Former soup kitchen to recall the Great Hunger

July 31st, 2018 1:03 PM

By Southern Star Team

The Old Steam Mill building in Skibbereen, on the banks of the Ilen river, which will host the famine exhibition.

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Skibbereen's former famine soup kitchen is once more a centre to remember all those who perished during the Great Hunger.

By Brian Moore

SKIBBEREEN’S former famine soup kitchen is once more a centre to remember all those who perished during the Great Hunger.

The Old Steam Mill, which is situated on the banks of the Ilen River, across from the West Cork Hotel, was purchased by Cork County Council as an exhibition space in recent years, and has the double distinction of being Ireland’s first steam-powered mill and the country’s first soup kitchen, set up to feed the starving and destitute victims of the famine.

The exhibition, which consists of detailed panels arranged along the starkly-exposed and weather-worn brickwork of the Steam Mill Building, tells the story and the sad history of the soup kitchen, while explaining in stark detail how the world learned of the hunger, death and destruction underway in
Ireland during the 1840s. The famine soup kitchen was opened in November 1846 by the ‘Skibbereen Committee of Gratuitous Relief’ and the food or soup recommended by the authorities at the time consisted of beef, water, pearl barley, onions, flour, salt and brown sugar.  

This meal was known as ‘Soyer Soup’ and would keep over 3.5m people across the country alive during the famine years.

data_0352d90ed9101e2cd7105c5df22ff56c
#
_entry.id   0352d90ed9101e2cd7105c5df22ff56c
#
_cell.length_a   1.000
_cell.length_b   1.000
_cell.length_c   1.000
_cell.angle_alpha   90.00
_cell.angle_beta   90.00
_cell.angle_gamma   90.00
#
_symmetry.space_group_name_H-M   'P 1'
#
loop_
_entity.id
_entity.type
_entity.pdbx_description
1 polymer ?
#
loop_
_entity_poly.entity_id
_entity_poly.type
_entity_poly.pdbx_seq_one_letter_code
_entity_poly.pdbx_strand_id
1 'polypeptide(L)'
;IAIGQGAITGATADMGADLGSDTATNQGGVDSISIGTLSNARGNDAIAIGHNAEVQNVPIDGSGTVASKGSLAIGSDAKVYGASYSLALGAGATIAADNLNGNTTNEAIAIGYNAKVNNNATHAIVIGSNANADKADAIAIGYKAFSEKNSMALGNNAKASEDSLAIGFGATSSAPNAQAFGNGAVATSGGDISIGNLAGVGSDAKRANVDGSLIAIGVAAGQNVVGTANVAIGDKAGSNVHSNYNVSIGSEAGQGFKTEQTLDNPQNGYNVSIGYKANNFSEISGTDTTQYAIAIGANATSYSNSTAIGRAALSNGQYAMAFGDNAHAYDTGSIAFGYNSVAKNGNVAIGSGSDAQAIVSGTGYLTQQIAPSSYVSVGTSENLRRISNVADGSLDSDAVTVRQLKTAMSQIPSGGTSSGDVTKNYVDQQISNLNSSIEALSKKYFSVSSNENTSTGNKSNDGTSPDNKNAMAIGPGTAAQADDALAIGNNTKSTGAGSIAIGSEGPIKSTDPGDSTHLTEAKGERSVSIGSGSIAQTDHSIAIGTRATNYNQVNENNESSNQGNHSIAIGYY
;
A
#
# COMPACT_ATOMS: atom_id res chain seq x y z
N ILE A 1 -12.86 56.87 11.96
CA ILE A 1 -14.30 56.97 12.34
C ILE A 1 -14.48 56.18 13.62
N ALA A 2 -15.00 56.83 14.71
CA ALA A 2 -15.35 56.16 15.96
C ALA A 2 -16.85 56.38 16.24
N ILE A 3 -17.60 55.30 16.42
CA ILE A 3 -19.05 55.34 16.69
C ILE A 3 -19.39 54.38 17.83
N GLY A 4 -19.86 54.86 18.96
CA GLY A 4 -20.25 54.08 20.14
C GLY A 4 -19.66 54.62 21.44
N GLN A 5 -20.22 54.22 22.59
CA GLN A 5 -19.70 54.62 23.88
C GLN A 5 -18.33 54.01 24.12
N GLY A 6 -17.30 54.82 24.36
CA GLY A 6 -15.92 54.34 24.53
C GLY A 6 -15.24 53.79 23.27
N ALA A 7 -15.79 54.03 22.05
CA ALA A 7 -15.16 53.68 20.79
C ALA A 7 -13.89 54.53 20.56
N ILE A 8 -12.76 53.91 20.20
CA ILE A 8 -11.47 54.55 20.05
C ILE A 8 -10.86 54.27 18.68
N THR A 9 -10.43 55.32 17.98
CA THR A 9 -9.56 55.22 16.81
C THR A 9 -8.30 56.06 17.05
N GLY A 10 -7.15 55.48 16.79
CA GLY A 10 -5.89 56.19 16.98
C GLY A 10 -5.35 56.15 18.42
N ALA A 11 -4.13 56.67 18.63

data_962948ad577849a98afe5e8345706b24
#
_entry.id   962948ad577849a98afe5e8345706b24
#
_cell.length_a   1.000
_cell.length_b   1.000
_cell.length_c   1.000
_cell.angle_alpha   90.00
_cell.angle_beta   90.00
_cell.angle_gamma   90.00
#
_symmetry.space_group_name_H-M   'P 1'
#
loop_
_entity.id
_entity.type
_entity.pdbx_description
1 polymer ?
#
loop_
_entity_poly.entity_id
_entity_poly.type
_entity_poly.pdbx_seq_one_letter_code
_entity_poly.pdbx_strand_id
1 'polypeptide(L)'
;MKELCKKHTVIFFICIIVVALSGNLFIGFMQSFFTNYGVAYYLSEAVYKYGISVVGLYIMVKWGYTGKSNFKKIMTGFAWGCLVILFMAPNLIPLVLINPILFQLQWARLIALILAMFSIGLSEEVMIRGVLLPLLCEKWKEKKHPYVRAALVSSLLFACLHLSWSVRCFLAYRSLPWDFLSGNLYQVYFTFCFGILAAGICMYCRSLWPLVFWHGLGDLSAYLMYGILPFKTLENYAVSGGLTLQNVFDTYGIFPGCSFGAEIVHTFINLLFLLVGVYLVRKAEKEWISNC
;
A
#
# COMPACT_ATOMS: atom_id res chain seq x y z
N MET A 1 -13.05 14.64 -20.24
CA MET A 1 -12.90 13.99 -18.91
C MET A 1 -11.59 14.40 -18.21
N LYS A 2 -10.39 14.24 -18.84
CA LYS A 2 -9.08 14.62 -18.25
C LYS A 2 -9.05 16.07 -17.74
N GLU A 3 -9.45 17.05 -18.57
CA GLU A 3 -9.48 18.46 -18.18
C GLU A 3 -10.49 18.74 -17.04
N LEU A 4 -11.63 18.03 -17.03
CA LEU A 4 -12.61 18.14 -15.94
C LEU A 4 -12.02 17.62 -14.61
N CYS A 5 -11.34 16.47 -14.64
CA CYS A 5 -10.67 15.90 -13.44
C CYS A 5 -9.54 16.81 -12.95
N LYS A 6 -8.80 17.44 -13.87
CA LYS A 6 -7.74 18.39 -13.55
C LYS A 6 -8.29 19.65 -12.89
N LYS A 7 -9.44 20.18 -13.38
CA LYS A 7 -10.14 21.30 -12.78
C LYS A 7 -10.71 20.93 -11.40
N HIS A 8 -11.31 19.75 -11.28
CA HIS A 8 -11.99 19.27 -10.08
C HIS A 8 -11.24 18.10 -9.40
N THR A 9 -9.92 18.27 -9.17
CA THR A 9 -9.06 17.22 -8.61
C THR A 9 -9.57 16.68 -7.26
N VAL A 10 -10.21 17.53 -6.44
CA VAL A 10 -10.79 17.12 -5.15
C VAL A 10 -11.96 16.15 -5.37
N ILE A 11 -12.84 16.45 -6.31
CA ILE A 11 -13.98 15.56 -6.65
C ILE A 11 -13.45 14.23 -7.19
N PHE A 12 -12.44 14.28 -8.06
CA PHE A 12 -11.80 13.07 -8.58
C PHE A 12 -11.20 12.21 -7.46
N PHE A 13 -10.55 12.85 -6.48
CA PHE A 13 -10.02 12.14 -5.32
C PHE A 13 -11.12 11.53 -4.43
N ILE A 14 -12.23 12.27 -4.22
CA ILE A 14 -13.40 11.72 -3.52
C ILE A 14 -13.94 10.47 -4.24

However, in Skibbereen, another recipe was devised when well-known doctor Daniel Donovan who declared this ‘soyer soup’ to be ‘actually injurious’.  

Fortunately, ‘soyer soup’ or not, and while no record of Dr Dan’s recipe remains, by the early months of 1847, less than six months from the day it opened, almost 9,000 people had been fed from the Steam Mill in Skibbereen.         

‘This is an extremely important building, not only to Skibbereen but to the country as well,’ Terri Kearney at the Skibbereen Heritage Centre told The Southern Star

Skibbereen was seen as the very nucleus of the famine, as many international journalists and commentators reported the many horrific scenes they witnessed in the town. 

These reports brought the plight of the Irish to people across the globe and generated the relief aid, which began to arrive soon after.    

The imposing four-storey building, a fitting location, will present The Great Famine Exhibition, which will be formally opened to the public this week and is to support the Coming Home art exhibition currently on display at the Uillin West Cork Arts Centre. 

It is hoped that the exhibition will run, in conjunction with the Coming Home exhibition, until Saturday October 13th.  For more information, see Skibbereen Heritage Centre’s Facebook page.  

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